When I was very young, my brother took me to the cinema to watch a movie.  I had no idea what the movie was – I was just glad my brother was taking me out!  We went to see The Kids Are Alright. It remains one of my favorite movies.  It had such an impact musically on me as far as expanding my Rock palate.  Suddenly Kiss wasn’t the only band in the world!  Wow, these guys were fun, crazy, funny, and immensely talented musically.

The funny thing is, the snare drum sound I extracted from this movie was not from the movie itself, but from the soundtrack.  “My Wife” (the performance occurred at the Gaumont State Theatre, Kilburn, in London on December 15th, 1977) did not appear in the movie originally, but what an impression the drumming made on me!  Well, the drumming made an impression on me before that, but this song awakened my awareness to what a snare with personality sounds like.  It has such incredible presence in this song.

It showcases such a rainbow of sound with each strike.  It almost sounds like it has microscopic jingle bells – I can almost hear the bells with each strike (within the context of the snare, very fast), almost trebly.  It has a fat, punchy sound, but fast and pronounced – it is never drowned out by any of the other sounds in the song, instruments or voice.

We all know about Keith Moon’s prowess on the kit.  I actually think this is one of his best drumming performances.  There are no holes drumming-wise in the song.  He fills all the gaps.  He uses the whole of the kit, and the snare is featured very prominently throughout.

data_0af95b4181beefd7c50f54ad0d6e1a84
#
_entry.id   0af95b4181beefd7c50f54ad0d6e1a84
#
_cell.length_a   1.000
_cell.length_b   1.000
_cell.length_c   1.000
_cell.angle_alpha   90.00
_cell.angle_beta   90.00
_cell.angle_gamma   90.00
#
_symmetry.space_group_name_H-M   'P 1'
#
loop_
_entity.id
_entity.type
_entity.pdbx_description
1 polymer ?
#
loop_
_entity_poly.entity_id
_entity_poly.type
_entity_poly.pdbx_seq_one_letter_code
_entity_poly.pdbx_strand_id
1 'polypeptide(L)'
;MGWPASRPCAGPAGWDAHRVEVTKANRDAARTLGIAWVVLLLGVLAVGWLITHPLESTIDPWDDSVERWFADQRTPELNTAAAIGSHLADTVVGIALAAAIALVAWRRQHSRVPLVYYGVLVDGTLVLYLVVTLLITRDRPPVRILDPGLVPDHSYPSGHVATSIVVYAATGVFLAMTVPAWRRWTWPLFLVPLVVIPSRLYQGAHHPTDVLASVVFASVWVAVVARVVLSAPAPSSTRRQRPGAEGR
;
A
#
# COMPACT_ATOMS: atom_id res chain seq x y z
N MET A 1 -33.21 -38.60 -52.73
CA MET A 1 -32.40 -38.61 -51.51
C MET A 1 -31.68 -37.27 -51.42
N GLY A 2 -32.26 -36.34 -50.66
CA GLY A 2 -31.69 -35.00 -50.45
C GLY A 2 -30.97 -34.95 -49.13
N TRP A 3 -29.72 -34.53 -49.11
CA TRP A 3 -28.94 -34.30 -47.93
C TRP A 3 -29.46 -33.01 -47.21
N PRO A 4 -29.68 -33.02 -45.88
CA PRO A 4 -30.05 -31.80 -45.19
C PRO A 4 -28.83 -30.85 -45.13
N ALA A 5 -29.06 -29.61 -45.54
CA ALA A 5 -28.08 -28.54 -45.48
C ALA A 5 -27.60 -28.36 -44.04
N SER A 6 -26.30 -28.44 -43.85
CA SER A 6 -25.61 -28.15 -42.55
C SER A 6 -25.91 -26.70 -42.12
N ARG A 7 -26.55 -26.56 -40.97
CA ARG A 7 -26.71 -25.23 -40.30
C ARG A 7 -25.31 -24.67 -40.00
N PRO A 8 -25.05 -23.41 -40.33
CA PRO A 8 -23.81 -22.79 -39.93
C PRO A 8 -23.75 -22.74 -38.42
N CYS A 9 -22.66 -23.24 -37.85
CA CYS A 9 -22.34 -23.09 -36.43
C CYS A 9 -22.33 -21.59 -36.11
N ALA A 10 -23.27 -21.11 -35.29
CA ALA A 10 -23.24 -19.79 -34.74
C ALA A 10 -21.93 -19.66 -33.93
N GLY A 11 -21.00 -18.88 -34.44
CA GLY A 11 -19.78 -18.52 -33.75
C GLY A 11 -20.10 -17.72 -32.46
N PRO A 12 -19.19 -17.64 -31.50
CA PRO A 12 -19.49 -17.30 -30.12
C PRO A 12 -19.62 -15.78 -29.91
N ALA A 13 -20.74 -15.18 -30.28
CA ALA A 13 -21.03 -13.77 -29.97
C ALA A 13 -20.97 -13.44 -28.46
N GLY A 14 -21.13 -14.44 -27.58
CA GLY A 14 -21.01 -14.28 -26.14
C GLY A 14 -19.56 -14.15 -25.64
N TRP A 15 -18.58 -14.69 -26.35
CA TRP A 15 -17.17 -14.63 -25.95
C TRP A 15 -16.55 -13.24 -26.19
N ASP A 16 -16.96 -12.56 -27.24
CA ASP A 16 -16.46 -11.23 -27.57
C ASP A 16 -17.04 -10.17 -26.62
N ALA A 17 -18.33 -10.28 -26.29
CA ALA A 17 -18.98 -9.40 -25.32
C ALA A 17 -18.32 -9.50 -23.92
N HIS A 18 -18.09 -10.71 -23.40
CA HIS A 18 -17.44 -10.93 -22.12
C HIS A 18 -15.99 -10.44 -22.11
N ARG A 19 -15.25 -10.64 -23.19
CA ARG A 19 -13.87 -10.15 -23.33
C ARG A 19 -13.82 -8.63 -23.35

I hadn’t heard this song in a long time, but I always knew that the sound of the snare impacted me from the moment I heard it.  I definitely stored it away in my mind as one of my favorite sounding snares.  If I had one phrase to describe the sound of this snare, I think it would be:  “an orchestra of sound in one strike”.

Now, as beautiful as the sound of this snare is, that’s equally how hard it was to figure out what the snare drum is!  We all know that Keith played Premier drums.  The January 2010 issue of Drum! magazine stated that he used Ludwig and Gretsch snares.  I inquired of several sources to determine if anyone knew specifically what snare Keith used on this recording.  That may have been a tall order, but alas, it was to no avail – no specific answer (yet).  As soon as The Paradiddler finds out, it will be posted.

Nevertheless, this is one of the best snare drum sounds I’ve ever heard, very difficult to duplicate.  But then again, so is the drummer!

Number 3:  Alan White, Yes, 9012 Live

I had a friend in middle school that was a Rush fan as I was.  However, he was also just as much into Yes.  I didn’t understand his obsession.  I knew about “I’ve Seen All Good People/Your Move” and “Roundabout”, but that’s all I knew about Yes.  (Actually, I liked “Roundabout” a lot, because of one of the most famous bass licks in Rock that Chris Squire plays.)  He tried to get me into them by playing “The Gates of Delirium” from Relayer. Suffice it to say that I just didn’t get it.